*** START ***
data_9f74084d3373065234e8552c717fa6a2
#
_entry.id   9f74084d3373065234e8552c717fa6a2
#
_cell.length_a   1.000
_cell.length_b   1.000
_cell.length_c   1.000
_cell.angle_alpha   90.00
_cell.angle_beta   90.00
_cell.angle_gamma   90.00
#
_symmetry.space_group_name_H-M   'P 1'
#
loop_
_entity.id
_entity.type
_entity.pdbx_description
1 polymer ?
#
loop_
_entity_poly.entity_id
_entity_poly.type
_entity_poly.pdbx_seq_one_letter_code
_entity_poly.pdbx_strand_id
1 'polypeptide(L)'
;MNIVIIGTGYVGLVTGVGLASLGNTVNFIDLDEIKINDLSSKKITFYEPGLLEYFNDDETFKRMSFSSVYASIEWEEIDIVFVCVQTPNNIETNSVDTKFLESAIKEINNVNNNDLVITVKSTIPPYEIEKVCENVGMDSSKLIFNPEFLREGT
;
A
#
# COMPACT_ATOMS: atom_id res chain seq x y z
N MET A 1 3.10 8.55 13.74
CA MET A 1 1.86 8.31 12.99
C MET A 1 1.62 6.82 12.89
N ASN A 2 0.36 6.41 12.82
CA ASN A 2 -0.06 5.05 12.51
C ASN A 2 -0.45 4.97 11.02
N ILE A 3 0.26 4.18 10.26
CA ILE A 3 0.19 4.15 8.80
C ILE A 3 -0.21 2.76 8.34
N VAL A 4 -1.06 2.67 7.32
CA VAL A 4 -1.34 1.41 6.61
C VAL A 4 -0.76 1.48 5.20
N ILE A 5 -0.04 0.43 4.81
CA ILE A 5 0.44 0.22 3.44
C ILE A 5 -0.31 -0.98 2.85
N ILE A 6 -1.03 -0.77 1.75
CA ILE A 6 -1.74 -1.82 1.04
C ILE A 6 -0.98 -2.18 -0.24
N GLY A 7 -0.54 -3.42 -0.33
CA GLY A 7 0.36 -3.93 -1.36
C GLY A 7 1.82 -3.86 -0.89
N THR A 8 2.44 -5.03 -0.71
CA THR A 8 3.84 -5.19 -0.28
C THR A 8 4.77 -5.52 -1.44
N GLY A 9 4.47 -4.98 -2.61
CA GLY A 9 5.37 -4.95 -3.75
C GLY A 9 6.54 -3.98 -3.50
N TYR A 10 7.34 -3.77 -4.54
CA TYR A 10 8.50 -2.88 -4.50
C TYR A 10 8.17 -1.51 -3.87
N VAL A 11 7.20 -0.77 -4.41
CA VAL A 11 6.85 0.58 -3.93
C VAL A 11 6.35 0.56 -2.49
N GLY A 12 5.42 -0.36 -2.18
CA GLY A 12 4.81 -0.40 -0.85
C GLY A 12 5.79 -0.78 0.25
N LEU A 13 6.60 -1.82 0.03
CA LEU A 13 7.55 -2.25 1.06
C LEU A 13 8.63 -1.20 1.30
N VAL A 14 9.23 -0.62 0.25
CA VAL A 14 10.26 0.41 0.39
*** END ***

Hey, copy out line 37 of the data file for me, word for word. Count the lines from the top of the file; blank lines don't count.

N ILE A 3 0.26 4.18 10.26